The legs might not be as strong as they once were, but there's no denying Leon Van Bon's passion for cycling still remains and despite an uncertain future, the 37-year-old is confident of racing next season.
For the last two years, Van Bon has raced for the Chinese outfit Trek - Marco Polo. Despite the title sponsor pulling out, Van Bon is confident that the team will still be racing in 2010. "We lost our main sponsor, but we had an okay year and have some strong riders. I think we'll be together for next year," he told Cyclingnews.
Van Bon is currently riding the European track circuit and recently competed in Revolution 26 at Manchester velodrome with Bradley Wiggins and Ben Swift. For Van Bon though, who has won at least one professional race every year since 1994, he's just glad to be able to race on the track after concentrating on the road scene for the majority of his successful professional career.
Van Bon turned professional in 1994 with Jan Raas's WordPerfect team after claiming a silver medal in the Barcelona Olympics. Before that he'd cut his teeth on the track as a junior, winning several national titles at the Under 17 and Under 19 levels. However Raas's strict management style meant that Van Bon had to give up his love of track racing. "At my hometown, there was a track, and I used to race on both the track and road. Every kid did it but Jan Raas told me I had to give it up. Some riders like Zabel were able to combine track and road but I wasn't. I'm pleased to be back though," he said with a grin, clearly still enjoying the thrill of racing in front of a packed house in Manchester.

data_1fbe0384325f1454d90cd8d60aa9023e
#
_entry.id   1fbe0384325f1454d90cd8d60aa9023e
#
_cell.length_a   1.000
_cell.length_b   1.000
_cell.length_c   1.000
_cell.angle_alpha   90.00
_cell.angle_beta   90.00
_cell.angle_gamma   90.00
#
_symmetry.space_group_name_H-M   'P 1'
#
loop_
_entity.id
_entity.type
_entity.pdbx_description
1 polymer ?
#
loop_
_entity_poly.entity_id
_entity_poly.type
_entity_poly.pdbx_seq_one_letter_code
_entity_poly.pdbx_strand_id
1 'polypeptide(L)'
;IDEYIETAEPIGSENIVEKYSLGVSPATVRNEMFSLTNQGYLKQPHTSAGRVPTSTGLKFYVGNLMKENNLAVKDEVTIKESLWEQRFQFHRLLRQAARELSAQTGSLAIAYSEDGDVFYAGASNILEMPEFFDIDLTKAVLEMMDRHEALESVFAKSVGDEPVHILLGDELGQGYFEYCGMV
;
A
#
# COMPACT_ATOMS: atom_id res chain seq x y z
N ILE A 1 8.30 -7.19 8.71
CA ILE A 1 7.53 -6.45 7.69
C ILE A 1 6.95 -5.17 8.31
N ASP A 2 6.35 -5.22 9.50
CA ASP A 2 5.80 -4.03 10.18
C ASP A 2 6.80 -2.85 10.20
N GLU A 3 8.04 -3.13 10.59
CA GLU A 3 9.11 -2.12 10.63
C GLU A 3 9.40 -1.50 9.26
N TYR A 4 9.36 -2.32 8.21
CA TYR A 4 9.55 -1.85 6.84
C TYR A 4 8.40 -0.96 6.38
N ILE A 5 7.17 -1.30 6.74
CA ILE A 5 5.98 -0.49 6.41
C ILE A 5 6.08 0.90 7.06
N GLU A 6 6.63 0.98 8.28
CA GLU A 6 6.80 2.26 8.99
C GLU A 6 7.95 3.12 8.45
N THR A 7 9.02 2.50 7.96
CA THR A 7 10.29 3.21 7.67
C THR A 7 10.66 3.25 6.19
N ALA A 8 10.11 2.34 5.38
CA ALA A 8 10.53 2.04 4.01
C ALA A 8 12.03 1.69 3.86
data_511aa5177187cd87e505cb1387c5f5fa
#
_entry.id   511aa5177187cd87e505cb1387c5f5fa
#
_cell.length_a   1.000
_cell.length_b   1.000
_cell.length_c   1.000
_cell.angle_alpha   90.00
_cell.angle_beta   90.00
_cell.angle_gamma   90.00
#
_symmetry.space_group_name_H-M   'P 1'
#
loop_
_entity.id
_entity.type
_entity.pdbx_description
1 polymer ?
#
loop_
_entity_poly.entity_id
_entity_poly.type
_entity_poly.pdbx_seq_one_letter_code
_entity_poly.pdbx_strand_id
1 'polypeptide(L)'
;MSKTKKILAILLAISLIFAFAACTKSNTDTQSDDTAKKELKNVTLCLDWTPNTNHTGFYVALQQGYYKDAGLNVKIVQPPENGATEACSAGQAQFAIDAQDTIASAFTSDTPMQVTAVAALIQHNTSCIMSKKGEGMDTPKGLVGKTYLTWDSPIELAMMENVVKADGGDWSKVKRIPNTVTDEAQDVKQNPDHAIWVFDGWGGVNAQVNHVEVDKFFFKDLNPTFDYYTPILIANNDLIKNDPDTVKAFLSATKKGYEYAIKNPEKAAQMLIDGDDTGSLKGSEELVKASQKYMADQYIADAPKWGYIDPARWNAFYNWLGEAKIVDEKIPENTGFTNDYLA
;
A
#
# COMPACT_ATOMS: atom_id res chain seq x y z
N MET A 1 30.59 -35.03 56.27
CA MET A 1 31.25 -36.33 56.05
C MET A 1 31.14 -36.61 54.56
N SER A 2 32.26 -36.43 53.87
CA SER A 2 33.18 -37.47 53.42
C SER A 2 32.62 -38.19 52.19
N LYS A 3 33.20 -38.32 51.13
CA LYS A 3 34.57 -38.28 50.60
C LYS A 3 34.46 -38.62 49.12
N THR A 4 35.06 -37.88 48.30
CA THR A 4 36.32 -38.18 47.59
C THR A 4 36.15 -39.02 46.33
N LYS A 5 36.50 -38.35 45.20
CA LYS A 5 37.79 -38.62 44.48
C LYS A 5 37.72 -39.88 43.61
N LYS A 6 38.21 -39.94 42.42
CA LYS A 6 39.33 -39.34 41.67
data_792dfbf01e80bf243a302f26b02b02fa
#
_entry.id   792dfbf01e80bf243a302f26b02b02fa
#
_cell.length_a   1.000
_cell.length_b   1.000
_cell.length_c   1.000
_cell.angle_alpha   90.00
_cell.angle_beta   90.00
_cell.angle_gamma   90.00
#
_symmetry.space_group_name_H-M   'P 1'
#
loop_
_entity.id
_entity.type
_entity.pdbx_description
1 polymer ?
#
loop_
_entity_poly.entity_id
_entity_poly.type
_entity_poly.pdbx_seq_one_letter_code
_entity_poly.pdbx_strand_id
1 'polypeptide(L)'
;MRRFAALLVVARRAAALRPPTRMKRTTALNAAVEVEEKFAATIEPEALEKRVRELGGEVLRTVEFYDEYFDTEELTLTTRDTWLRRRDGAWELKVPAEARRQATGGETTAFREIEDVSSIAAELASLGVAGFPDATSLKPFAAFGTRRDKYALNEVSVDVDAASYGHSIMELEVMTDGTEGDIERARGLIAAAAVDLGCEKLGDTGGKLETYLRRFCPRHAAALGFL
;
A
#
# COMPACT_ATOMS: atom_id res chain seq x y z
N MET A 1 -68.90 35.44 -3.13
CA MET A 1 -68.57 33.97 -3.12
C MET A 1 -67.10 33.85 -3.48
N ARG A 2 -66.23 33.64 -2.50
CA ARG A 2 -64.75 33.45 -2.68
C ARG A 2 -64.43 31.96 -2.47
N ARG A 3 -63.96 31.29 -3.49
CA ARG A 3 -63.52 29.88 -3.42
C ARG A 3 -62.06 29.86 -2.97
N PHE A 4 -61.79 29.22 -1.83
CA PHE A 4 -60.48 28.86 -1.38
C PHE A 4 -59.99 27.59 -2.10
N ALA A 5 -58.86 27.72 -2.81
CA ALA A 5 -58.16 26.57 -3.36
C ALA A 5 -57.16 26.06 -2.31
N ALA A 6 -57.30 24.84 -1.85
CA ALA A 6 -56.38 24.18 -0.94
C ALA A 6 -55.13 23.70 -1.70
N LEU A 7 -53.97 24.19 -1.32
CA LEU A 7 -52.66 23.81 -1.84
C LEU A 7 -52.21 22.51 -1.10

With two year's experience of racing in Asia, Van Bon doesn't miss the road scene in Europe, and although he's had several offers to return and race in Belgium and Holland, he's happy to put that period in his life behind him. "I've done racing in Europe and I don't miss it. I had offers to come back but I said 'no thanks'. Okay, they weren't from ProTour teams, but I could have still raced in the semi-classics in Belgium."
But Van Bon, who also raced for Lotto and Rabobank, feels that his long career is down to his varied racing programme and that his shift to racing in Asia has helped prolong his passion. "In the last few years, I've tried to do races that were different from what I'd experienced in Europe, and I've tried to teach some of the young Asian riders about racing in a European style. I enjoy that and as long as I can do that and have a certain level of fitness, I'll stay in the sport as a rider."
As for retirement, it's not something that Van Bon is ready to consider, especially having announced earlier in his career that he'd retire by the age of 32. "When I feel I've done enough I'll stop, but right now I'm happy. I could stop in five months, but I could also stop in five years so I'll leave it open and see what happens. Directing a team would interest me. If some team wants me then I'd consider changing a bike for a car."
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